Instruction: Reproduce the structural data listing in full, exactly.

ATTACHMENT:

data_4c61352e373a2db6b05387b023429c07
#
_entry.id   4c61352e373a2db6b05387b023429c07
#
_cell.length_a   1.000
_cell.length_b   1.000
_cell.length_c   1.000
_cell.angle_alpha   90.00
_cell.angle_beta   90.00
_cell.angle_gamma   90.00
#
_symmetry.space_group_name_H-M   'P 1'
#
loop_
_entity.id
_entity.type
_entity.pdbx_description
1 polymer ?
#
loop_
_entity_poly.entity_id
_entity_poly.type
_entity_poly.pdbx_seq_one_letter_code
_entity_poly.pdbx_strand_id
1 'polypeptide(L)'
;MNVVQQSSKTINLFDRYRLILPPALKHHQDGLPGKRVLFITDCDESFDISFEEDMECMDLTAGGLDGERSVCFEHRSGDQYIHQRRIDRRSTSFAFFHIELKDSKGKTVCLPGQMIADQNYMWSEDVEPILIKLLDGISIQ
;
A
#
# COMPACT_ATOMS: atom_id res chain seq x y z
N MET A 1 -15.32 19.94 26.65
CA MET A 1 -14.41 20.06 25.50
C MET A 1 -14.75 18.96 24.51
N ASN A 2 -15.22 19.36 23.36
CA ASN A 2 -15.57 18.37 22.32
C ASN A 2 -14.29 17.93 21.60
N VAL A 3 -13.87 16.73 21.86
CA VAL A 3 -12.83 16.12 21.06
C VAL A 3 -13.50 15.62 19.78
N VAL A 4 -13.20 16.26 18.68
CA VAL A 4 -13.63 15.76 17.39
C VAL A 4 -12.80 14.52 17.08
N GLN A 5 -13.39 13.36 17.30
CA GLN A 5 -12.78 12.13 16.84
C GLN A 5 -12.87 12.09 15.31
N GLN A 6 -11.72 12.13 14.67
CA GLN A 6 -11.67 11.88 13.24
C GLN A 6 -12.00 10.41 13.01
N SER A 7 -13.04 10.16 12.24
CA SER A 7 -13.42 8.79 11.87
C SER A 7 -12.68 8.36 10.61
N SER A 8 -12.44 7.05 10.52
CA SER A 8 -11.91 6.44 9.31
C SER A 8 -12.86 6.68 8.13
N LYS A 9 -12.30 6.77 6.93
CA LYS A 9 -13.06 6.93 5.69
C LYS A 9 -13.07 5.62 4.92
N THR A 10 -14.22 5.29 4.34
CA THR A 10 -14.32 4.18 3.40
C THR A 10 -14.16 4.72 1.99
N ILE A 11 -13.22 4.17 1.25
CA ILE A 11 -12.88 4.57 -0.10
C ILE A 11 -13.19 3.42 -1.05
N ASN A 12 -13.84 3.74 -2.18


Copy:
data_4c61352e373a2db6b05387b023429c07
#
_entry.id   4c61352e373a2db6b05387b023429c07
#
_cell.length_a   1.000
_cell.length_b   1.000
_cell.length_c   1.000
_cell.angle_alpha   90.00
_cell.angle_beta   90.00
_cell.angle_gamma   90.00
#
_symmetry.space_group_name_H-M   'P 1'
#
loop_
_entity.id
_entity.type
_entity.pdbx_description
1 polymer ?
#
loop_
_entity_poly.entity_id
_entity_poly.type
_entity_poly.pdbx_seq_one_letter_code
_entity_poly.pdbx_strand_id
1 'polypeptide(L)'
;MNVVQQSSKTINLFDRYRLILPPALKHHQDGLPGKRVLFITDCDESFDISFEEDMECMDLTAGGLDGERSVCFEHRSGDQYIHQRRIDRRSTSFAFFHIELKDSKGKTVCLPGQMIADQNYMWSEDVEPILIKLLDGISIQ
;
A
#
# COMPACT_ATOMS: atom_id res chain seq x y z
N MET A 1 -15.32 19.94 26.65
CA MET A 1 -14.41 20.06 25.50
C MET A 1 -14.75 18.96 24.51
N ASN A 2 -15.22 19.36 23.36
CA ASN A 2 -15.57 18.37 22.32
C ASN A 2 -14.29 17.93 21.60
N VAL A 3 -13.87 16.73 21.86
CA VAL A 3 -12.83 16.12 21.06
C VAL A 3 -13.50 15.62 19.78
N VAL A 4 -13.20 16.26 18.68
CA VAL A 4 -13.63 15.76 17.39
C VAL A 4 -12.80 14.52 17.08
N GLN A 5 -13.39 13.36 17.30
CA GLN A 5 -12.78 12.13 16.84
C GLN A 5 -12.87 12.09 15.31
N GLN A 6 -11.72 12.13 14.67
CA GLN A 6 -11.67 11.88 13.24
C GLN A 6 -12.00 10.41 13.01
N SER A 7 -13.04 10.16 12.24
CA SER A 7 -13.42 8.79 11.87
C SER A 7 -12.68 8.36 10.61
N SER A 8 -12.44 7.05 10.52
CA SER A 8 -11.91 6.44 9.31
C SER A 8 -12.86 6.68 8.13
N LYS A 9 -12.30 6.77 6.93
CA LYS A 9 -13.06 6.93 5.69
C LYS A 9 -13.07 5.62 4.92
N THR A 10 -14.22 5.29 4.34
CA THR A 10 -14.32 4.18 3.40
C THR A 10 -14.16 4.72 1.99
N ILE A 11 -13.22 4.17 1.25
CA ILE A 11 -12.88 4.57 -0.10
C ILE A 11 -13.19 3.42 -1.05
N ASN A 12 -13.84 3.74 -2.18